Telomere shortening and tumor formation by mouse cells lacking telomerase RNA.
To examine the role of telomerase in normal and neoplastic growth, the telomerase RNA component (mTR) was deleted from the mouse germline. mTR-/- mice lacked detectable telomerase activity yet were viable for the six generations analyzed. Telomerase-deficient cells could be immortalized in culture, transformed by viral oncogenes, and generated tumors in nude mice following transformation. Telomeres were shown to shorten at a rate of 4.8+/-2.4 kb per mTR-/- generation. Cells from the fourth mTR-/- generation onward possessed chromosome ends lacking detectable telomere repeats, aneuploidy, and chromosomal abnormalities, including end-to-end fusions. These results indicate that telomerase is essential for telomere length maintenance but is not required for establishment of cell lines, oncogenic transformation, or tumor formation in mice.
Pubmed ID: 9335332
- Blasco MA
- Lee HW
- Hande MP
- Samper E
- Lansdorp PM
- DePinho RA
- Greider CW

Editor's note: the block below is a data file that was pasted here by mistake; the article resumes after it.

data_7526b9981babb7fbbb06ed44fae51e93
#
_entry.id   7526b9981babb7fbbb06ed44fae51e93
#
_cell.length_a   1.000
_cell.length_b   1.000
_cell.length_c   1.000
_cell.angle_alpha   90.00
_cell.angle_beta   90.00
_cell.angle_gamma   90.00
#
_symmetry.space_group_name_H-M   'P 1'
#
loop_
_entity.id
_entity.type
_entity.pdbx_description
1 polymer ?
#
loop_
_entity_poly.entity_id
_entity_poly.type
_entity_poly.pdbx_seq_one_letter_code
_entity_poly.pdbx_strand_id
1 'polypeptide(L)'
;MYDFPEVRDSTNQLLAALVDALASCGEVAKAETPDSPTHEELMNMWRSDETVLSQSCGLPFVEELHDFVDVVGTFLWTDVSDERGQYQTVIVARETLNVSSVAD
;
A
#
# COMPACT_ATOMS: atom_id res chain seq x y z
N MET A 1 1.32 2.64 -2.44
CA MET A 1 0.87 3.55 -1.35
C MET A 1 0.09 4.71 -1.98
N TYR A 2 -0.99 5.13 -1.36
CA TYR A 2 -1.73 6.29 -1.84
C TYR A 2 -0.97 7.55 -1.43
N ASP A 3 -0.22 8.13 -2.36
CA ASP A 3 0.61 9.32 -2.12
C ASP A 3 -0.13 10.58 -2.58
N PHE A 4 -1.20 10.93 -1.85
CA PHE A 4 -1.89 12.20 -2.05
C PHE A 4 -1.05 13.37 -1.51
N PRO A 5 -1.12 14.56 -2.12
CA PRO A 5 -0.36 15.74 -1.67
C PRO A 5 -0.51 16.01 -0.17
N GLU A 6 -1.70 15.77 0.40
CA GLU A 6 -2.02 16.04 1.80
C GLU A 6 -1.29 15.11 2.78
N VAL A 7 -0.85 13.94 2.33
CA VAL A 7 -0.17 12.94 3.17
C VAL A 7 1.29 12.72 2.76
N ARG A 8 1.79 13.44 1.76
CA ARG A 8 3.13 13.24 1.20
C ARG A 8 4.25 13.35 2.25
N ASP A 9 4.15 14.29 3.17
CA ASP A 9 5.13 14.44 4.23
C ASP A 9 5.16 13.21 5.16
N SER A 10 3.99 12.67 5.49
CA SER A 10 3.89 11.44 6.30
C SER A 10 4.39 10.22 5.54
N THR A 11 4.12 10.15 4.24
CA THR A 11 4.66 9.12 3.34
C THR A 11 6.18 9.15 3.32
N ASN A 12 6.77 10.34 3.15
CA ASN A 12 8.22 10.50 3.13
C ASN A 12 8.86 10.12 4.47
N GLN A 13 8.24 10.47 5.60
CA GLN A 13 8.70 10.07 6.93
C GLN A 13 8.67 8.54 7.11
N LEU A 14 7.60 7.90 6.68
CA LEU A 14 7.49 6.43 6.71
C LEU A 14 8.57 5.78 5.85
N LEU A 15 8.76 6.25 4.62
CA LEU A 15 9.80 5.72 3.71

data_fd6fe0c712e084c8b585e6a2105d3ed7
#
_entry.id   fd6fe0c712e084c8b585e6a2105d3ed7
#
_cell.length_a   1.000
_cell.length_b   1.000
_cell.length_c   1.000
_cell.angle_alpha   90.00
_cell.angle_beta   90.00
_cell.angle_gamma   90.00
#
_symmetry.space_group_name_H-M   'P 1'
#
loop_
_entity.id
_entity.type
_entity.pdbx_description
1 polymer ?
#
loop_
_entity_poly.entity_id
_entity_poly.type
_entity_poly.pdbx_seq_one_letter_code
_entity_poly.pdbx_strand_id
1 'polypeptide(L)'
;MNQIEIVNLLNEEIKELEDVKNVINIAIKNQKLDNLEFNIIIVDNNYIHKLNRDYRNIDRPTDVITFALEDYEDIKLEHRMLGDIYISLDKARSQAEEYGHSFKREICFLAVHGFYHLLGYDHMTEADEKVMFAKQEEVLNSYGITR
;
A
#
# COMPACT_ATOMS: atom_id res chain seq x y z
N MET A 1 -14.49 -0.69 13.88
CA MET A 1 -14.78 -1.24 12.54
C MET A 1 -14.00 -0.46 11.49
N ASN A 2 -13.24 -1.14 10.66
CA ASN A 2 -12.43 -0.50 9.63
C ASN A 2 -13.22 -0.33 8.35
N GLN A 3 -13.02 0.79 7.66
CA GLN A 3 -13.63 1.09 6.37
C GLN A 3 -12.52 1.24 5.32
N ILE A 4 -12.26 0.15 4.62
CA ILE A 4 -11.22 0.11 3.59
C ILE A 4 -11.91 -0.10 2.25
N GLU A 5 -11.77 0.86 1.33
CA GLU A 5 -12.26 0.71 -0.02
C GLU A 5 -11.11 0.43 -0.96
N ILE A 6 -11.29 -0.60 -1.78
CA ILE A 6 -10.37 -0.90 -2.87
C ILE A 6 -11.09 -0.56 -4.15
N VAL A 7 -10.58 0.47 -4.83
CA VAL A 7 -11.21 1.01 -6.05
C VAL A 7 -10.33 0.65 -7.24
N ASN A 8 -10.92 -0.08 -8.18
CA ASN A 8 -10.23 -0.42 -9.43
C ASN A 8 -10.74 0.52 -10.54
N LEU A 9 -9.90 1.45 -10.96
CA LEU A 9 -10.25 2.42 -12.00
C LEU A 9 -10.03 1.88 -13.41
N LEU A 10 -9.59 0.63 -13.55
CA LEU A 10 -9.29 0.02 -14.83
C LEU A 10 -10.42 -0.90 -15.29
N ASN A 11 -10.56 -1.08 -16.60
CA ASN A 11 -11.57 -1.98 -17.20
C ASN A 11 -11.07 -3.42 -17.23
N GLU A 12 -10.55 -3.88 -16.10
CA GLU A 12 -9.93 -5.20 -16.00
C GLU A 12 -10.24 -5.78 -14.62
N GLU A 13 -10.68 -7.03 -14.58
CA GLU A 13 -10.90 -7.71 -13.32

October 3, 1997
- Agency: NCI NIH HHS, Id: 5P30-CA45508
- Agency: NIA NIH HHS, Id: R01AG09383
- Agency: NICHD NIH HHS, Id: R01HD348880
- Cell Survival
- Cell Transformation, Neoplastic
- Cells, Cultured
- Chromosome Aberrations
- DNA, Neoplasm
- Mice, Knockout
- Mice, Nude
- Neoplasms, Experimental
- Organ Specificity
- Aplastic anemia is related to genes TERC, TRC3, TR, DKCA1, PFBMFT2 which are autosomal dominant according to the OMIM database.
- Pulmonary fibrosis, idiopathic, susceptibility to is related to genes TERC, TRC3, TR, DKCA1, PFBMFT2 which are autosomal dominant according to the OMIM database.
- Dyskeratosis congenita, autosomal dominant 1 is related to genes TERC, TRC3, TR, DKCA1, PFBMFT2 which are autosomal dominant according to the OMIM database.